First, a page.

Monday, February 18, 2008

I remember Mama

Less than two weeks after being diagnosed with a rare and aggressive form of lymphoma, she was gone. My mother, one of the strongest individuals I've ever known, could not fight off this final assault on her broken body and passed away peacefully last Friday night at 8:40.

For those who do not know Lee Nichols Upchurch, please allow me to fill you in on some of the details of her life. She was born November 10, 1924, in Durham, NC, the first child of Owen and Sara Nichols. Mama graduated in 1945 from Women's College (now UNC-Greensboro) with an undergrad degree in social work. The following year, she married Silas G. Upchurch, and embarked on a journey around the world, thanks to daddy's career in the Air Force. They lived in Japan, Germany and finally England, where I was adopted. They returned to the States in 1961. Only two years later, my father was diagnosed with prostate cancer and died in November 1965 at the young age of 45. My mother, with no marketable skills to speak of and a 5-year-old in tow, moved from Maryland back home to North Carolina and enrolled at Duke University. In 1970, she earned a Master's Degree in Education and started teaching. For most of her 20-year career, Mama taught 7th-grade language arts and social studies in the Durham County Schools. I am still amazed at her incredible will and strength, and the fact that she was able to pull it all together after being widowed so early in life.

Mama's downturn began shortly after retirement. It started with short-term memory problems and forgetting how to get to my apartment. It got really scary when she believed she was being followed, her car and phone were "bugged" and that people were living in her attic. The dementia that seems to affect so many of Mama's family was apparently coming home to roost. In all, we went through 15 years of mental illness and related hospitalizations, and I saw things that scared the hell out of me and made me fear for what her future would be like.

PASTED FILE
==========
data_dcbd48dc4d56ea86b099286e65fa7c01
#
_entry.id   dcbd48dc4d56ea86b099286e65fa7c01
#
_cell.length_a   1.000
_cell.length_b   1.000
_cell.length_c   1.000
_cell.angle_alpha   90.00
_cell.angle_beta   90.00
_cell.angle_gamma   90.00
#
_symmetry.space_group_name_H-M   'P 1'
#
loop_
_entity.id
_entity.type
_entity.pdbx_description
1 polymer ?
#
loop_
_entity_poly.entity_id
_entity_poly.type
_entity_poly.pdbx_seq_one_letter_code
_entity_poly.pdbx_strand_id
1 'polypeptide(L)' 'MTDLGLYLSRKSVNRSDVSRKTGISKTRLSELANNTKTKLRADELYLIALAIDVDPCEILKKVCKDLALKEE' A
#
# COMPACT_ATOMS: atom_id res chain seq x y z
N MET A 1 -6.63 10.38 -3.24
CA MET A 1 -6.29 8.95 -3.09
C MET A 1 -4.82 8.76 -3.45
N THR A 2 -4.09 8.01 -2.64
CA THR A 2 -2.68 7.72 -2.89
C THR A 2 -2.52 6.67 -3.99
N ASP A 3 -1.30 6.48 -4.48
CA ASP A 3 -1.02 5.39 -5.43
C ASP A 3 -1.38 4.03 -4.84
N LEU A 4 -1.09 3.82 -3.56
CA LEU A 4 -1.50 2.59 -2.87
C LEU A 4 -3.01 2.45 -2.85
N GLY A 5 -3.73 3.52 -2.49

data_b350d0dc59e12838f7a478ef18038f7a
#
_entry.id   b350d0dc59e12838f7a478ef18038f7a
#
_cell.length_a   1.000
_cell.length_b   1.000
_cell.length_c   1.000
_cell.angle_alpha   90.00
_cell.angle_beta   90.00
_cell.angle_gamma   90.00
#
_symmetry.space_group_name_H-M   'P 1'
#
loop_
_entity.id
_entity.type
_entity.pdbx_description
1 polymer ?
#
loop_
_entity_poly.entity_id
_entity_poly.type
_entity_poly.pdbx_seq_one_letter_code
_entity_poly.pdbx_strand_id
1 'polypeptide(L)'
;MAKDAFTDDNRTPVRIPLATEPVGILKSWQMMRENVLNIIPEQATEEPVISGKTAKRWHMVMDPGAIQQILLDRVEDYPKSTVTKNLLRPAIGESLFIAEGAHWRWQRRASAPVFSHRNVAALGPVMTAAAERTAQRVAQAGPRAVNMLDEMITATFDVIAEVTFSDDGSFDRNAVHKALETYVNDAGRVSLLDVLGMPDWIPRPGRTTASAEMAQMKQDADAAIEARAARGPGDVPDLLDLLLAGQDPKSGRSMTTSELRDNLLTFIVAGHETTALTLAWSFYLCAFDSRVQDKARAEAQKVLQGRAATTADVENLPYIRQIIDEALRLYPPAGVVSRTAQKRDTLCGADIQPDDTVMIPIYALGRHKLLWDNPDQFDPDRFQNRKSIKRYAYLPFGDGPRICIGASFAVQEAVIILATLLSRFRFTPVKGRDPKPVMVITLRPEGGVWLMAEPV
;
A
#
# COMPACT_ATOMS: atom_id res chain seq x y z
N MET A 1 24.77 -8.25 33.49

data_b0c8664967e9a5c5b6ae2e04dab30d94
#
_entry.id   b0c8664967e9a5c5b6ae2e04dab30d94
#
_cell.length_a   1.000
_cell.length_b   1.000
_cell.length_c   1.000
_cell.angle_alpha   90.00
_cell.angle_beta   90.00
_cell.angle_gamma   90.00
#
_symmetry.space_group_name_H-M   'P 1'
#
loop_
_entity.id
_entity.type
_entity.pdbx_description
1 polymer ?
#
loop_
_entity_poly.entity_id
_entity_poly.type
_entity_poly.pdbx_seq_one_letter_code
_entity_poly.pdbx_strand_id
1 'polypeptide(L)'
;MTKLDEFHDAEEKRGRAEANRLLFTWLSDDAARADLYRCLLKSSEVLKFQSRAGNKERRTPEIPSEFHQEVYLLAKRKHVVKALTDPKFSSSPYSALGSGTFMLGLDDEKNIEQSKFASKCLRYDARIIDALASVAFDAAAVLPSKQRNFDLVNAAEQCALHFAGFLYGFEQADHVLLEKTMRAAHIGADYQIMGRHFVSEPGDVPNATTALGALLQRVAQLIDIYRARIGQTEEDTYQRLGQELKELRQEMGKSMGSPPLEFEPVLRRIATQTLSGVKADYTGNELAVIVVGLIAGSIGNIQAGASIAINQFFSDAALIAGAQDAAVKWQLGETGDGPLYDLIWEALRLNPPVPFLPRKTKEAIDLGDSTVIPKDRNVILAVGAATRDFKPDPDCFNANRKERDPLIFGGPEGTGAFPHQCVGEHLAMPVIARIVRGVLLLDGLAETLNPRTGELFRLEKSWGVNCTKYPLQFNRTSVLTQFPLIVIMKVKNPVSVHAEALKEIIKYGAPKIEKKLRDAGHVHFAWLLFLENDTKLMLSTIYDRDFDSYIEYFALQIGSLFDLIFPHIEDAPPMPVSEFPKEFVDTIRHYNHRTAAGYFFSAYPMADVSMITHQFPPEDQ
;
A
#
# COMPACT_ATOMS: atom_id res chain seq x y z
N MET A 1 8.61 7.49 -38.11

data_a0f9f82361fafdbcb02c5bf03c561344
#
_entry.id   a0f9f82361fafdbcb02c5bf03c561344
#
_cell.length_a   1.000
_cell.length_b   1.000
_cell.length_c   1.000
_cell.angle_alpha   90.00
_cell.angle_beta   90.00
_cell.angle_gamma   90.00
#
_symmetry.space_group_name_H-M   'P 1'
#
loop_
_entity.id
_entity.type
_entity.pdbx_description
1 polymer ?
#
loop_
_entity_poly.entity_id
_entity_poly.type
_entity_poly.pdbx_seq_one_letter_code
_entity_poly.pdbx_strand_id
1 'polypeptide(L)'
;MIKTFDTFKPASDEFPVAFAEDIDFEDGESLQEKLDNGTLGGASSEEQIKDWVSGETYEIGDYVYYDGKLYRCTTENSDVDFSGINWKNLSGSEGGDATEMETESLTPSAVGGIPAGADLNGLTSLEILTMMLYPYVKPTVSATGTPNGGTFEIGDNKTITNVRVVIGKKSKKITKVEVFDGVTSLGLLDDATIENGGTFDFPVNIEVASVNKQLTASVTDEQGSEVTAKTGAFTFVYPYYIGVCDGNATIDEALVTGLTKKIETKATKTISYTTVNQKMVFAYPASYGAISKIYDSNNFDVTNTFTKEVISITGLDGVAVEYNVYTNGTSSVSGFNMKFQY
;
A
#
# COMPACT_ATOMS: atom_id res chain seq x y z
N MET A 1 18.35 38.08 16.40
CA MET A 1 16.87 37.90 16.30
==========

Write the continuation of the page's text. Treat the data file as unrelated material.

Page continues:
In the summer of 2007, Mama finally had to move into a "memory care" facility because she was so confused about people, places and events. By October, we noticed a rapid decline in her physical health as well. This tough old broad was finally giving out. She entered the hospital in early February after we thought she'd had a stroke. No evidence of stroke was found, but Mama was aspirating when she tried to swallow, so doctors put in a PEG tube and released her two days later for recovery. Three days after that, she was readmitted and that's when blood work revealed the lymphoma-- which hadn't even shown up just the week before. On Monday, February 11, Mama was moved to Hospice Home at High Point. She died there just four days later.

My family and I would like to thank the doctors and nurses at High Point Regional Hospital who took such good care of Mama, especially the ER staff. But a special place in my heart goes to the amazing people at Hospice Home. Their unconditional caring and devotion to what they do is unmatched anywhere. They enabled Mama to regain a lot of the dignity she had lost late in her life and kept her comfortable to the very end. Laura, Martha, Donna, Janice, Rodney, Brenda, Crystal, Sherry, Dr. Nelson, everyone...I cannot thank you enough. You are angels right here on Earth and you are truly doing God's work.

Mama, fly away, be free and I'll see you again someday.